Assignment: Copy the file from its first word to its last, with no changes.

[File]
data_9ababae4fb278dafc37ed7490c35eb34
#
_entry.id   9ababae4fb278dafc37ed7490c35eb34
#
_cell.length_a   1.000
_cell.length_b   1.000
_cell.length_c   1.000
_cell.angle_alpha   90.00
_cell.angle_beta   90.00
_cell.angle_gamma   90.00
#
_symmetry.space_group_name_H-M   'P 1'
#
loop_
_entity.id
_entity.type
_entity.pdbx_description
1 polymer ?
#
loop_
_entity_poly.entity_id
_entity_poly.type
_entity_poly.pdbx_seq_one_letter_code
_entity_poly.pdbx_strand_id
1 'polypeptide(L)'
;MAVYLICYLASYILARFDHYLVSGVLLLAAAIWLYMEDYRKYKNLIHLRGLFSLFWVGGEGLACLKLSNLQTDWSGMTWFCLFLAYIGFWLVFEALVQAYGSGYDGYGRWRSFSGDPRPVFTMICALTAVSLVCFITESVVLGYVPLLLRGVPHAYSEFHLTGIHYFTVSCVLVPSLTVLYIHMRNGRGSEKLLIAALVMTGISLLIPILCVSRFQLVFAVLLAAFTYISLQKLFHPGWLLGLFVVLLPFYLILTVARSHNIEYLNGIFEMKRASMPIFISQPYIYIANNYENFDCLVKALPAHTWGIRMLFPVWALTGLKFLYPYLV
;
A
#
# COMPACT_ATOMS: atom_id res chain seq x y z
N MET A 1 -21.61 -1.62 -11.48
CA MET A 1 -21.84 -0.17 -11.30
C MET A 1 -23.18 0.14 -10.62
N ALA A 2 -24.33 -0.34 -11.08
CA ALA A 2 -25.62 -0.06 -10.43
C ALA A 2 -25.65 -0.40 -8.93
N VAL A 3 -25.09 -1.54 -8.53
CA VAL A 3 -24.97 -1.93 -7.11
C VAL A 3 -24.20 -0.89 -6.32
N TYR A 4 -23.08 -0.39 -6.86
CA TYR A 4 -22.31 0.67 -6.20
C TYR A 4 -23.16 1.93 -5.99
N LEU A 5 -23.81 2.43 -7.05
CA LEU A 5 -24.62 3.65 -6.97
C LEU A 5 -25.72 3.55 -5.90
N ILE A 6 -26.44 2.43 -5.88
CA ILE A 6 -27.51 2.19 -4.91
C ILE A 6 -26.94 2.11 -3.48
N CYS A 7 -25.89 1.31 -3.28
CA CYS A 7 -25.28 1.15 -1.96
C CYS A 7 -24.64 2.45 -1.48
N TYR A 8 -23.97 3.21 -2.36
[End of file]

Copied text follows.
data_9ababae4fb278dafc37ed7490c35eb34
#
_entry.id   9ababae4fb278dafc37ed7490c35eb34
#
_cell.length_a   1.000
_cell.length_b   1.000
_cell.length_c   1.000
_cell.angle_alpha   90.00
_cell.angle_beta   90.00
_cell.angle_gamma   90.00
#
_symmetry.space_group_name_H-M   'P 1'
#
loop_
_entity.id
_entity.type
_entity.pdbx_description
1 polymer ?
#
loop_
_entity_poly.entity_id
_entity_poly.type
_entity_poly.pdbx_seq_one_letter_code
_entity_poly.pdbx_strand_id
1 'polypeptide(L)'
;MAVYLICYLASYILARFDHYLVSGVLLLAAAIWLYMEDYRKYKNLIHLRGLFSLFWVGGEGLACLKLSNLQTDWSGMTWFCLFLAYIGFWLVFEALVQAYGSGYDGYGRWRSFSGDPRPVFTMICALTAVSLVCFITESVVLGYVPLLLRGVPHAYSEFHLTGIHYFTVSCVLVPSLTVLYIHMRNGRGSEKLLIAALVMTGISLLIPILCVSRFQLVFAVLLAAFTYISLQKLFHPGWLLGLFVVLLPFYLILTVARSHNIEYLNGIFEMKRASMPIFISQPYIYIANNYENFDCLVKALPAHTWGIRMLFPVWALTGLKFLYPYLV
;
A
#
# COMPACT_ATOMS: atom_id res chain seq x y z
N MET A 1 -21.61 -1.62 -11.48
CA MET A 1 -21.84 -0.17 -11.30
C MET A 1 -23.18 0.14 -10.62
N ALA A 2 -24.33 -0.34 -11.08
CA ALA A 2 -25.62 -0.06 -10.43
C ALA A 2 -25.65 -0.40 -8.93
N VAL A 3 -25.09 -1.54 -8.53
CA VAL A 3 -24.97 -1.93 -7.11
C VAL A 3 -24.20 -0.89 -6.32
N TYR A 4 -23.08 -0.39 -6.86
CA TYR A 4 -22.31 0.67 -6.20
C TYR A 4 -23.16 1.93 -5.99
N LEU A 5 -23.81 2.43 -7.05
CA LEU A 5 -24.62 3.65 -6.97
C LEU A 5 -25.72 3.55 -5.90
N ILE A 6 -26.44 2.43 -5.88
CA ILE A 6 -27.51 2.19 -4.91
C ILE A 6 -26.94 2.11 -3.48
N CYS A 7 -25.89 1.31 -3.28
CA CYS A 7 -25.28 1.15 -1.96
C CYS A 7 -24.64 2.45 -1.48
N TYR A 8 -23.97 3.21 -2.36